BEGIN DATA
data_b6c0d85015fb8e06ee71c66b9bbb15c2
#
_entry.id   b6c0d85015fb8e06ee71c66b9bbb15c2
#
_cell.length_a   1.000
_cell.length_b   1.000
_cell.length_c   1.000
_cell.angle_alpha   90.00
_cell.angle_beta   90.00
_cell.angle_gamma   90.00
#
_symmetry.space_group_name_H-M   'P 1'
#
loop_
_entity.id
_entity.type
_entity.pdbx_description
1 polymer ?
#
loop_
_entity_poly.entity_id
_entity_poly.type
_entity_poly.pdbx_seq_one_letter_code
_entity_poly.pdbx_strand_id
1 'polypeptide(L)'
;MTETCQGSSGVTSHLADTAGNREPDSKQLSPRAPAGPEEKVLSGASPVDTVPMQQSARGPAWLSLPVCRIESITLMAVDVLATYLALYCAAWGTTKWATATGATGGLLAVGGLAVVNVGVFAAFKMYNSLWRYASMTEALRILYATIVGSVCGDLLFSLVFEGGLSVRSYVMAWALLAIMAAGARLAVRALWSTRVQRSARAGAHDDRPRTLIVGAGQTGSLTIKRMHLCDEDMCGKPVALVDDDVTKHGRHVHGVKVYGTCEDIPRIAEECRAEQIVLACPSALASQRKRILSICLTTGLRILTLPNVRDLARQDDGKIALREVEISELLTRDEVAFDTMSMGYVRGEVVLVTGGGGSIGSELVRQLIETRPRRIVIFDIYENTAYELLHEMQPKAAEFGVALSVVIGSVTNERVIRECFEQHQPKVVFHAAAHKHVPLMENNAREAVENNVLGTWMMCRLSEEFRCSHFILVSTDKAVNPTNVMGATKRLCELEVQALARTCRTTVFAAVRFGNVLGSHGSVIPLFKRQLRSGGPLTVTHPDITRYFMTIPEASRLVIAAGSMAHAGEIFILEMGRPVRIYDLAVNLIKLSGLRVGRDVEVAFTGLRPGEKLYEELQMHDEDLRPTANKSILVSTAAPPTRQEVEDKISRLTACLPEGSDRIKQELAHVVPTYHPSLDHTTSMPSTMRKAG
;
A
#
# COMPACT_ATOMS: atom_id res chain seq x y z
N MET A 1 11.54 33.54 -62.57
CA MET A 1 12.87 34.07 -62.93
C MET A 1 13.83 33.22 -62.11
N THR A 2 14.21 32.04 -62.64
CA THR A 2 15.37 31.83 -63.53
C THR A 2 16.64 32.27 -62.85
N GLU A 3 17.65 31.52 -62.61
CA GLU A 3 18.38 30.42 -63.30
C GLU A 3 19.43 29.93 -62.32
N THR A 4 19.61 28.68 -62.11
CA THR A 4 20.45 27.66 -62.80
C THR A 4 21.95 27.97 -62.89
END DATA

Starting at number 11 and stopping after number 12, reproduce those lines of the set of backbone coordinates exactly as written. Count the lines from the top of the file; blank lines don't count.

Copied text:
#
_symmetry.space_group_name_H-M   'P 1'